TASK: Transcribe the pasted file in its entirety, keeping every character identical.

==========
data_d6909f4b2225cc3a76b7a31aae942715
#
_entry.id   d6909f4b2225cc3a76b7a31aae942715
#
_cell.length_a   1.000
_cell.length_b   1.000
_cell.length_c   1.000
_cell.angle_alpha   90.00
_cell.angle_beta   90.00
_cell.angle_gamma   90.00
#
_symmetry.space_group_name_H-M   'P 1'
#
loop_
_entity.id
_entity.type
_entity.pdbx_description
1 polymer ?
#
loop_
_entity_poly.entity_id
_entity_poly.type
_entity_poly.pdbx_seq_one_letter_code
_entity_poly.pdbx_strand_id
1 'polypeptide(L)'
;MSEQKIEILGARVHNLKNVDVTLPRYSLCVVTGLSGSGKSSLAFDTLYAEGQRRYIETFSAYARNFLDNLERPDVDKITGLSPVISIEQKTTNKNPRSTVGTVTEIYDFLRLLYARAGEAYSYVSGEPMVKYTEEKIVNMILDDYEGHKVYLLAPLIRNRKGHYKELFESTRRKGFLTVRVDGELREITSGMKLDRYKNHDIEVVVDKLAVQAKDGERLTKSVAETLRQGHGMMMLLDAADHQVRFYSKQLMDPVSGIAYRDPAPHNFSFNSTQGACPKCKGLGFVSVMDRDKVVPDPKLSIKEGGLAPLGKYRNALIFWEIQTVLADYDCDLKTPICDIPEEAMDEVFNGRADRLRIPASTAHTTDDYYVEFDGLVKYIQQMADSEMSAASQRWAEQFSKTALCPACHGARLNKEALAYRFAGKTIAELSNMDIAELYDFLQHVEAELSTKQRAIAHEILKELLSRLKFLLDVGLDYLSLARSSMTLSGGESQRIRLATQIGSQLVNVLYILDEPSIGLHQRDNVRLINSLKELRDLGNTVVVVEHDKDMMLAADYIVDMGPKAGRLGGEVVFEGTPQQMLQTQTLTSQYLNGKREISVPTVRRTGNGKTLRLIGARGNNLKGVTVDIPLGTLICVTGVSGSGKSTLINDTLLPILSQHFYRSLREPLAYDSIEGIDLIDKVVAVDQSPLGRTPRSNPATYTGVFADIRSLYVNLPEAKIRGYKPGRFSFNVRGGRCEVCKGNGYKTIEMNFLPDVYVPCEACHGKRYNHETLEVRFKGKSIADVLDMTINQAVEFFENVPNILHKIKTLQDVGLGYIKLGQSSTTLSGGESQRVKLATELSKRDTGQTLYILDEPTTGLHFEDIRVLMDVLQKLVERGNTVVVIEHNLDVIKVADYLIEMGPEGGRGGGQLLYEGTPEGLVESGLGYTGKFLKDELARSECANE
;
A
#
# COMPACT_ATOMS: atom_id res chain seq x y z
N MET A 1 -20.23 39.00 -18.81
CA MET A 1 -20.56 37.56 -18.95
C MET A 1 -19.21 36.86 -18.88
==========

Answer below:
data_d6909f4b2225cc3a76b7a31aae942715
#
_entry.id   d6909f4b2225cc3a76b7a31aae942715
#
_cell.length_a   1.000
_cell.length_b   1.000
_cell.length_c   1.000
_cell.angle_alpha   90.00
_cell.angle_beta   90.00
_cell.angle_gamma   90.00
#
_symmetry.space_group_name_H-M   'P 1'
#
loop_
_entity.id
_entity.type
_entity.pdbx_description
1 polymer ?
#
loop_
_entity_poly.entity_id
_entity_poly.type
_entity_poly.pdbx_seq_one_letter_code
_entity_poly.pdbx_strand_id
1 'polypeptide(L)'
;MSEQKIEILGARVHNLKNVDVTLPRYSLCVVTGLSGSGKSSLAFDTLYAEGQRRYIETFSAYARNFLDNLERPDVDKITGLSPVISIEQKTTNKNPRSTVGTVTEIYDFLRLLYARAGEAYSYVSGEPMVKYTEEKIVNMILDDYEGHKVYLLAPLIRNRKGHYKELFESTRRKGFLTVRVDGELREITSGMKLDRYKNHDIEVVVDKLAVQAKDGERLTKSVAETLRQGHGMMMLLDAADHQVRFYSKQLMDPVSGIAYRDPAPHNFSFNSTQGACPKCKGLGFVSVMDRDKVVPDPKLSIKEGGLAPLGKYRNALIFWEIQTVLADYDCDLKTPICDIPEEAMDEVFNGRADRLRIPASTAHTTDDYYVEFDGLVKYIQQMADSEMSAASQRWAEQFSKTALCPACHGARLNKEALAYRFAGKTIAELSNMDIAELYDFLQHVEAELSTKQRAIAHEILKELLSRLKFLLDVGLDYLSLARSSMTLSGGESQRIRLATQIGSQLVNVLYILDEPSIGLHQRDNVRLINSLKELRDLGNTVVVVEHDKDMMLAADYIVDMGPKAGRLGGEVVFEGTPQQMLQTQTLTSQYLNGKREISVPTVRRTGNGKTLRLIGARGNNLKGVTVDIPLGTLICVTGVSGSGKSTLINDTLLPILSQHFYRSLREPLAYDSIEGIDLIDKVVAVDQSPLGRTPRSNPATYTGVFADIRSLYVNLPEAKIRGYKPGRFSFNVRGGRCEVCKGNGYKTIEMNFLPDVYVPCEACHGKRYNHETLEVRFKGKSIADVLDMTINQAVEFFENVPNILHKIKTLQDVGLGYIKLGQSSTTLSGGESQRVKLATELSKRDTGQTLYILDEPTTGLHFEDIRVLMDVLQKLVERGNTVVVIEHNLDVIKVADYLIEMGPEGGRGGGQLLYEGTPEGLVESGLGYTGKFLKDELARSECANE
;
A
#
# COMPACT_ATOMS: atom_id res chain seq x y z
N MET A 1 -20.23 39.00 -18.81
CA MET A 1 -20.56 37.56 -18.95
C MET A 1 -19.21 36.86 -18.88